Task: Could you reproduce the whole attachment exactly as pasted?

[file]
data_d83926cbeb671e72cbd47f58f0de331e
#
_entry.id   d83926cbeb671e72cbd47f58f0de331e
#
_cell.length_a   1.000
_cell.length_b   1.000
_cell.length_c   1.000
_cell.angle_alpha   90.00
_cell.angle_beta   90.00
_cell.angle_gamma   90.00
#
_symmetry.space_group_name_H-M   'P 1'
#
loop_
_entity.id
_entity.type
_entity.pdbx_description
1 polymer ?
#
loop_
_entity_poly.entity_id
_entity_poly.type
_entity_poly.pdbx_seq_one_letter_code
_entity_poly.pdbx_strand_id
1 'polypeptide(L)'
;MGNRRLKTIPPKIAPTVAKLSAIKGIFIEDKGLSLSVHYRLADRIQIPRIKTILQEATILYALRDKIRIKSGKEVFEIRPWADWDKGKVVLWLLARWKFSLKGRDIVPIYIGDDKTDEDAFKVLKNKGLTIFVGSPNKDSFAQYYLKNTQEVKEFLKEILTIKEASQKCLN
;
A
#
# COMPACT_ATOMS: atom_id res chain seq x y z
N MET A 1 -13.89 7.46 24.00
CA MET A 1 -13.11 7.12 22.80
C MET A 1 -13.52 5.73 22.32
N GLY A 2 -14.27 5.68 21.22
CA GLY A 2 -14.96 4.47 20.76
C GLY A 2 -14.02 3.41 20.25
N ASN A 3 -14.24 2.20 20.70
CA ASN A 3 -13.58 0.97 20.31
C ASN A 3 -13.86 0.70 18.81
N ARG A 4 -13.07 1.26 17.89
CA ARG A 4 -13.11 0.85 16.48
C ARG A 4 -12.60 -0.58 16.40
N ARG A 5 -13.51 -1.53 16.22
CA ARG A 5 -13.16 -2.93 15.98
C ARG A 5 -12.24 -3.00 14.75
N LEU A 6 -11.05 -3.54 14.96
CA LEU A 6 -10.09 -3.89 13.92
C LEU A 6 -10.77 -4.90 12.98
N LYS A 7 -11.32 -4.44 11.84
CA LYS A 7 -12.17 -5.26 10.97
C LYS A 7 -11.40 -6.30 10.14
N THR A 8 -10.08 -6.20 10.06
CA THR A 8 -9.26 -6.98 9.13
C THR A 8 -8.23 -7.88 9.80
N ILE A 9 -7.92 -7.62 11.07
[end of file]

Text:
data_d83926cbeb671e72cbd47f58f0de331e
#
_entry.id   d83926cbeb671e72cbd47f58f0de331e
#
_cell.length_a   1.000
_cell.length_b   1.000
_cell.length_c   1.000
_cell.angle_alpha   90.00
_cell.angle_beta   90.00
_cell.angle_gamma   90.00
#
_symmetry.space_group_name_H-M   'P 1'
#
loop_
_entity.id
_entity.type
_entity.pdbx_description
1 polymer ?
#
loop_
_entity_poly.entity_id
_entity_poly.type
_entity_poly.pdbx_seq_one_letter_code
_entity_poly.pdbx_strand_id
1 'polypeptide(L)'
;MGNRRLKTIPPKIAPTVAKLSAIKGIFIEDKGLSLSVHYRLADRIQIPRIKTILQEATILYALRDKIRIKSGKEVFEIRPWADWDKGKVVLWLLARWKFSLKGRDIVPIYIGDDKTDEDAFKVLKNKGLTIFVGSPNKDSFAQYYLKNTQEVKEFLKEILTIKEASQKCLN
;
A
#
# COMPACT_ATOMS: atom_id res chain seq x y z
N MET A 1 -13.89 7.46 24.00
CA MET A 1 -13.11 7.12 22.80
C MET A 1 -13.52 5.73 22.32
N GLY A 2 -14.27 5.68 21.22
CA GLY A 2 -14.96 4.47 20.76
C GLY A 2 -14.02 3.41 20.25
N ASN A 3 -14.24 2.20 20.70
CA ASN A 3 -13.58 0.97 20.31
C ASN A 3 -13.86 0.70 18.81
N ARG A 4 -13.07 1.26 17.89
CA ARG A 4 -13.11 0.85 16.48
C ARG A 4 -12.60 -0.58 16.40
N ARG A 5 -13.51 -1.53 16.22
CA ARG A 5 -13.16 -2.93 15.98
C ARG A 5 -12.24 -3.00 14.75
N LEU A 6 -11.05 -3.54 14.96
CA LEU A 6 -10.09 -3.89 13.92
C LEU A 6 -10.77 -4.90 12.98
N LYS A 7 -11.32 -4.44 11.84
CA LYS A 7 -12.17 -5.26 10.97
C LYS A 7 -11.40 -6.30 10.14
N THR A 8 -10.08 -6.20 10.06
CA THR A 8 -9.26 -6.98 9.13
C THR A 8 -8.23 -7.88 9.80
N ILE A 9 -7.92 -7.62 11.07